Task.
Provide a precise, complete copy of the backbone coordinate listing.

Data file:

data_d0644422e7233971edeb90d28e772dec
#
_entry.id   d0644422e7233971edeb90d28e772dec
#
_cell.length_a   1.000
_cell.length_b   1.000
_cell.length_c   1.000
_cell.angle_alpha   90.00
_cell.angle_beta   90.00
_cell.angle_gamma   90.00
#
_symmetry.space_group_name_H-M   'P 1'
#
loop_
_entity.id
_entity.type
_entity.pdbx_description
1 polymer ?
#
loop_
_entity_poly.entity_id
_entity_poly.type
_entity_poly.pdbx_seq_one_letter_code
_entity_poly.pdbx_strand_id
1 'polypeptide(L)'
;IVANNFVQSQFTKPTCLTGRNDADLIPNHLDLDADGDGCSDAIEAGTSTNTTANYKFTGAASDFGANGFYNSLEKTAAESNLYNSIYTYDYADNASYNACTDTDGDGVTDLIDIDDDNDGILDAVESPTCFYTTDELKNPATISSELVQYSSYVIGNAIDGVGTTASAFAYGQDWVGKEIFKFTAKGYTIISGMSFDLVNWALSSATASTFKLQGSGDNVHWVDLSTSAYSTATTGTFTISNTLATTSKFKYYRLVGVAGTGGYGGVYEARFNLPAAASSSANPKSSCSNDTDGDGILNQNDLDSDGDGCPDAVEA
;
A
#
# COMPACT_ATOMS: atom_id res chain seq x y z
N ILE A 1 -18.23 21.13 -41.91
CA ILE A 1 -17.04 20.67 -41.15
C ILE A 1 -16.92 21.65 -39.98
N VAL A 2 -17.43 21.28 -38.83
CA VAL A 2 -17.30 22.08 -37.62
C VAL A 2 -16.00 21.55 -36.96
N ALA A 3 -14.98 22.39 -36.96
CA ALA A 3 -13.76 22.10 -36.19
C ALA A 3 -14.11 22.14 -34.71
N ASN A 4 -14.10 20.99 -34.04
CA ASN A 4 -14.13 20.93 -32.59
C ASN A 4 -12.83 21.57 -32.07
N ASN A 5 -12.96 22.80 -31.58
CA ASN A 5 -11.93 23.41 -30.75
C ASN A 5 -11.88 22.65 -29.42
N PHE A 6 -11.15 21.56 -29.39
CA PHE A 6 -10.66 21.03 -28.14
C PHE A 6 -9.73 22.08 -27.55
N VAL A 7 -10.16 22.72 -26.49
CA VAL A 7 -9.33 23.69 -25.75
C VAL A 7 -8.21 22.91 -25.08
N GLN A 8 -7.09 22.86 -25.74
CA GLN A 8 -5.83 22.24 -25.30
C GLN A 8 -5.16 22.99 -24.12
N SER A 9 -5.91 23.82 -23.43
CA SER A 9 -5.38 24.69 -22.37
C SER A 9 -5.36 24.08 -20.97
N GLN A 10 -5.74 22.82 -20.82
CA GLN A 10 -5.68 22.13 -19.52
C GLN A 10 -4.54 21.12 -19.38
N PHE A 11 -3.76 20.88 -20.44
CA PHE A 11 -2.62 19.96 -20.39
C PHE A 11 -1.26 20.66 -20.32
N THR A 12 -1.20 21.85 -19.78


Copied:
data_d0644422e7233971edeb90d28e772dec
#
_entry.id   d0644422e7233971edeb90d28e772dec
#
_cell.length_a   1.000
_cell.length_b   1.000
_cell.length_c   1.000
_cell.angle_alpha   90.00
_cell.angle_beta   90.00
_cell.angle_gamma   90.00
#
_symmetry.space_group_name_H-M   'P 1'
#
loop_
_entity.id
_entity.type
_entity.pdbx_description
1 polymer ?
#
loop_
_entity_poly.entity_id
_entity_poly.type
_entity_poly.pdbx_seq_one_letter_code
_entity_poly.pdbx_strand_id
1 'polypeptide(L)'
;IVANNFVQSQFTKPTCLTGRNDADLIPNHLDLDADGDGCSDAIEAGTSTNTTANYKFTGAASDFGANGFYNSLEKTAAESNLYNSIYTYDYADNASYNACTDTDGDGVTDLIDIDDDNDGILDAVESPTCFYTTDELKNPATISSELVQYSSYVIGNAIDGVGTTASAFAYGQDWVGKEIFKFTAKGYTIISGMSFDLVNWALSSATASTFKLQGSGDNVHWVDLSTSAYSTATTGTFTISNTLATTSKFKYYRLVGVAGTGGYGGVYEARFNLPAAASSSANPKSSCSNDTDGDGILNQNDLDSDGDGCPDAVEA
;
A
#
# COMPACT_ATOMS: atom_id res chain seq x y z
N ILE A 1 -18.23 21.13 -41.91
CA ILE A 1 -17.04 20.67 -41.15
C ILE A 1 -16.92 21.65 -39.98
N VAL A 2 -17.43 21.28 -38.83
CA VAL A 2 -17.30 22.08 -37.62
C VAL A 2 -16.00 21.55 -36.96
N ALA A 3 -14.98 22.39 -36.96
CA ALA A 3 -13.76 22.10 -36.19
C ALA A 3 -14.11 22.14 -34.71
N ASN A 4 -14.10 20.99 -34.04
CA ASN A 4 -14.13 20.93 -32.59
C ASN A 4 -12.83 21.57 -32.07
N ASN A 5 -12.96 22.80 -31.58
CA ASN A 5 -11.93 23.41 -30.75
C ASN A 5 -11.88 22.65 -29.42
N PHE A 6 -11.15 21.56 -29.39
CA PHE A 6 -10.66 21.03 -28.14
C PHE A 6 -9.73 22.08 -27.55
N VAL A 7 -10.16 22.72 -26.49
CA VAL A 7 -9.33 23.69 -25.75
C VAL A 7 -8.21 22.91 -25.08
N GLN A 8 -7.09 22.86 -25.74
CA GLN A 8 -5.83 22.24 -25.30
C GLN A 8 -5.16 22.99 -24.12
N SER A 9 -5.91 23.82 -23.43
CA SER A 9 -5.38 24.69 -22.37
C SER A 9 -5.36 24.08 -20.97
N GLN A 10 -5.74 22.82 -20.82
CA GLN A 10 -5.68 22.13 -19.52
C GLN A 10 -4.54 21.12 -19.38
N PHE A 11 -3.76 20.88 -20.44
CA PHE A 11 -2.62 19.96 -20.39
C PHE A 11 -1.26 20.66 -20.32
N THR A 12 -1.20 21.85 -19.78